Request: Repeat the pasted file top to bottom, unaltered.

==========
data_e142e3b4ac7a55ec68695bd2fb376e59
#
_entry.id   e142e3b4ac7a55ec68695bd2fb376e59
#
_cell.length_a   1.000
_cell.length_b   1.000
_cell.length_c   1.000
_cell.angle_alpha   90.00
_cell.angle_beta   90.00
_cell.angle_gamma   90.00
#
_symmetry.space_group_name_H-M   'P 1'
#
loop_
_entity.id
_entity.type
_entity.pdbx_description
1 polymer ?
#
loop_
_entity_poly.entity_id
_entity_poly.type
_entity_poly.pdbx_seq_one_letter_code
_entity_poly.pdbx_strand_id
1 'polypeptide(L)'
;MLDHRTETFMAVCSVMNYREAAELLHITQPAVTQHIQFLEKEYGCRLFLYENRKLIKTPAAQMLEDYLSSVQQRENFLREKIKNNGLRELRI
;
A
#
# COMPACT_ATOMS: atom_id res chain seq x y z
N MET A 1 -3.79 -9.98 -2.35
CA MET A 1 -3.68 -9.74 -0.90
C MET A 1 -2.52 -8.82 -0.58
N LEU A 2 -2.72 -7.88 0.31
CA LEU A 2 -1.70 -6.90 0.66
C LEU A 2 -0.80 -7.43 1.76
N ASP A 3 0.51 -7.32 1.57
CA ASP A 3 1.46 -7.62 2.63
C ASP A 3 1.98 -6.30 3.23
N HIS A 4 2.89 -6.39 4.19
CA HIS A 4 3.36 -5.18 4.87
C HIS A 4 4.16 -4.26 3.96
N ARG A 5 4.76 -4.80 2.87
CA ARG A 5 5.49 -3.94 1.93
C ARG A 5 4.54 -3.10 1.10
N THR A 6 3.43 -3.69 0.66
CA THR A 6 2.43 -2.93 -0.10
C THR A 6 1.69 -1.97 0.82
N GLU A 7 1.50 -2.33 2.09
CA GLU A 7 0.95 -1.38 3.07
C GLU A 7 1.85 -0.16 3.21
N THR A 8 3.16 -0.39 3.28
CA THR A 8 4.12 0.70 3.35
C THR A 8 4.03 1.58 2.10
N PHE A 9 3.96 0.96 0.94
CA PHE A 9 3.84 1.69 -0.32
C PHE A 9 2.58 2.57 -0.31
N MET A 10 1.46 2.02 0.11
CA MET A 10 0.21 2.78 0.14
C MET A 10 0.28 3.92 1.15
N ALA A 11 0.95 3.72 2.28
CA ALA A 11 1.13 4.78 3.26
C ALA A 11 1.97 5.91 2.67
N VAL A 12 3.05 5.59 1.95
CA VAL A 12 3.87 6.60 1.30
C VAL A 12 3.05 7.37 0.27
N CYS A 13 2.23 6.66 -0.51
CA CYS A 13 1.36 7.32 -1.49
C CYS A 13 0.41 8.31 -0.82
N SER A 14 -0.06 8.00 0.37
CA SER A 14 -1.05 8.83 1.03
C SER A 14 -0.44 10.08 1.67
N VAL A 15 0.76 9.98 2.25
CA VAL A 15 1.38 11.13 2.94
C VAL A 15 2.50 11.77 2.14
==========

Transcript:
data_e142e3b4ac7a55ec68695bd2fb376e59
#
_entry.id   e142e3b4ac7a55ec68695bd2fb376e59
#
_cell.length_a   1.000
_cell.length_b   1.000
_cell.length_c   1.000
_cell.angle_alpha   90.00
_cell.angle_beta   90.00
_cell.angle_gamma   90.00
#
_symmetry.space_group_name_H-M   'P 1'
#
loop_
_entity.id
_entity.type
_entity.pdbx_description
1 polymer ?
#
loop_
_entity_poly.entity_id
_entity_poly.type
_entity_poly.pdbx_seq_one_letter_code
_entity_poly.pdbx_strand_id
1 'polypeptide(L)'
;MLDHRTETFMAVCSVMNYREAAELLHITQPAVTQHIQFLEKEYGCRLFLYENRKLIKTPAAQMLEDYLSSVQQRENFLREKIKNNGLRELRI
;
A
#
# COMPACT_ATOMS: atom_id res chain seq x y z
N MET A 1 -3.79 -9.98 -2.35
CA MET A 1 -3.68 -9.74 -0.90
C MET A 1 -2.52 -8.82 -0.58
N LEU A 2 -2.72 -7.88 0.31
CA LEU A 2 -1.70 -6.90 0.66
C LEU A 2 -0.80 -7.43 1.76
N ASP A 3 0.51 -7.32 1.57
CA ASP A 3 1.46 -7.62 2.63
C ASP A 3 1.98 -6.30 3.23
N HIS A 4 2.89 -6.39 4.19
CA HIS A 4 3.36 -5.18 4.87
C HIS A 4 4.16 -4.26 3.96
N ARG A 5 4.76 -4.80 2.87
CA ARG A 5 5.49 -3.94 1.93
C ARG A 5 4.54 -3.10 1.10
N THR A 6 3.43 -3.69 0.66
CA THR A 6 2.43 -2.93 -0.10
C THR A 6 1.69 -1.97 0.82
N GLU A 7 1.50 -2.33 2.09
CA GLU A 7 0.95 -1.38 3.07
C GLU A 7 1.85 -0.16 3.21
N THR A 8 3.16 -0.39 3.28
CA THR A 8 4.12 0.70 3.35
C THR A 8 4.03 1.58 2.10
N PHE A 9 3.96 0.96 0.94
CA PHE A 9 3.84 1.69 -0.32
C PHE A 9 2.58 2.57 -0.31
N MET A 10 1.46 2.02 0.11
CA MET A 10 0.21 2.78 0.14
C MET A 10 0.28 3.92 1.15
N ALA A 11 0.95 3.72 2.28
CA ALA A 11 1.13 4.78 3.26
C ALA A 11 1.97 5.91 2.67
N VAL A 12 3.05 5.59 1.95
CA VAL A 12 3.87 6.60 1.30
C VAL A 12 3.05 7.37 0.27
N CYS A 13 2.23 6.66 -0.51
CA CYS A 13 1.36 7.32 -1.49
C CYS A 13 0.41 8.31 -0.82
N SER A 14 -0.06 8.00 0.37
CA SER A 14 -1.05 8.83 1.03
C SER A 14 -0.44 10.08 1.67
N VAL A 15 0.76 9.98 2.25
CA VAL A 15 1.38 11.13 2.94
C VAL A 15 2.50 11.77 2.14